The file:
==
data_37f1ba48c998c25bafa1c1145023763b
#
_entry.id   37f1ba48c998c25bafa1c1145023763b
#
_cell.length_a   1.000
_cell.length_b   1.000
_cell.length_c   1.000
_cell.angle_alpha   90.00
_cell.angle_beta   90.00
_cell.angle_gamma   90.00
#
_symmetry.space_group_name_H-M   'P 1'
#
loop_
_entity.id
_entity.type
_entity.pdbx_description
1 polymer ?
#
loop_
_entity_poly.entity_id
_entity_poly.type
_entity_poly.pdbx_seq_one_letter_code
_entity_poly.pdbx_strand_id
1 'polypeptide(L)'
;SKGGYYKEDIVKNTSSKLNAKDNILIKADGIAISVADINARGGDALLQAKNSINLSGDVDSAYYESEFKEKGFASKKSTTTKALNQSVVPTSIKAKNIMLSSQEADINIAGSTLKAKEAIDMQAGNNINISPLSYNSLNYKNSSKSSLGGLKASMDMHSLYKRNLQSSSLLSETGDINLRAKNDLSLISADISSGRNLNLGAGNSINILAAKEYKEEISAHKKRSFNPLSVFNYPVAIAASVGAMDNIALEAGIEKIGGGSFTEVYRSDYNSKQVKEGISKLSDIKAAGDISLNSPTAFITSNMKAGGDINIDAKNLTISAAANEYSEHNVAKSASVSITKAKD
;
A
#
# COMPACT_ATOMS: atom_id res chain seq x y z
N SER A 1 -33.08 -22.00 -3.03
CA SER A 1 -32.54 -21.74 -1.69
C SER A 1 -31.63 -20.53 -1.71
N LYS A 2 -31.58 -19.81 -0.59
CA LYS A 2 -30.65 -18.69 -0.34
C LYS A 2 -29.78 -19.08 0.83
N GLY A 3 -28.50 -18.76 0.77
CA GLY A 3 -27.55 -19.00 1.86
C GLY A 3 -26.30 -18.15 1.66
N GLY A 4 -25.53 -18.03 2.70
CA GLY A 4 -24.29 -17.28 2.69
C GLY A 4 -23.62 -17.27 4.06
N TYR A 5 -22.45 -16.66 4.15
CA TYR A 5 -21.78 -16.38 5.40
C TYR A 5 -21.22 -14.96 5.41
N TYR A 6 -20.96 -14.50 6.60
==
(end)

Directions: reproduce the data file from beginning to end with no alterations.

data_37f1ba48c998c25bafa1c1145023763b
#
_entry.id   37f1ba48c998c25bafa1c1145023763b
#
_cell.length_a   1.000
_cell.length_b   1.000
_cell.length_c   1.000
_cell.angle_alpha   90.00
_cell.angle_beta   90.00
_cell.angle_gamma   90.00
#
_symmetry.space_group_name_H-M   'P 1'
#
loop_
_entity.id
_entity.type
_entity.pdbx_description
1 polymer ?
#
loop_
_entity_poly.entity_id
_entity_poly.type
_entity_poly.pdbx_seq_one_letter_code
_entity_poly.pdbx_strand_id
1 'polypeptide(L)'
;SKGGYYKEDIVKNTSSKLNAKDNILIKADGIAISVADINARGGDALLQAKNSINLSGDVDSAYYESEFKEKGFASKKSTTTKALNQSVVPTSIKAKNIMLSSQEADINIAGSTLKAKEAIDMQAGNNINISPLSYNSLNYKNSSKSSLGGLKASMDMHSLYKRNLQSSSLLSETGDINLRAKNDLSLISADISSGRNLNLGAGNSINILAAKEYKEEISAHKKRSFNPLSVFNYPVAIAASVGAMDNIALEAGIEKIGGGSFTEVYRSDYNSKQVKEGISKLSDIKAAGDISLNSPTAFITSNMKAGGDINIDAKNLTISAAANEYSEHNVAKSASVSITKAKD
;
A
#
# COMPACT_ATOMS: atom_id res chain seq x y z
N SER A 1 -33.08 -22.00 -3.03
CA SER A 1 -32.54 -21.74 -1.69
C SER A 1 -31.63 -20.53 -1.71
N LYS A 2 -31.58 -19.81 -0.59
CA LYS A 2 -30.65 -18.69 -0.34
C LYS A 2 -29.78 -19.08 0.83
N GLY A 3 -28.50 -18.76 0.77
CA GLY A 3 -27.55 -19.00 1.86
C GLY A 3 -26.30 -18.15 1.66
N GLY A 4 -25.53 -18.03 2.70
CA GLY A 4 -24.29 -17.28 2.69
C GLY A 4 -23.62 -17.27 4.06
N TYR A 5 -22.45 -16.66 4.15
CA TYR A 5 -21.78 -16.38 5.40
C TYR A 5 -21.22 -14.96 5.41
N TYR A 6 -20.96 -14.50 6.60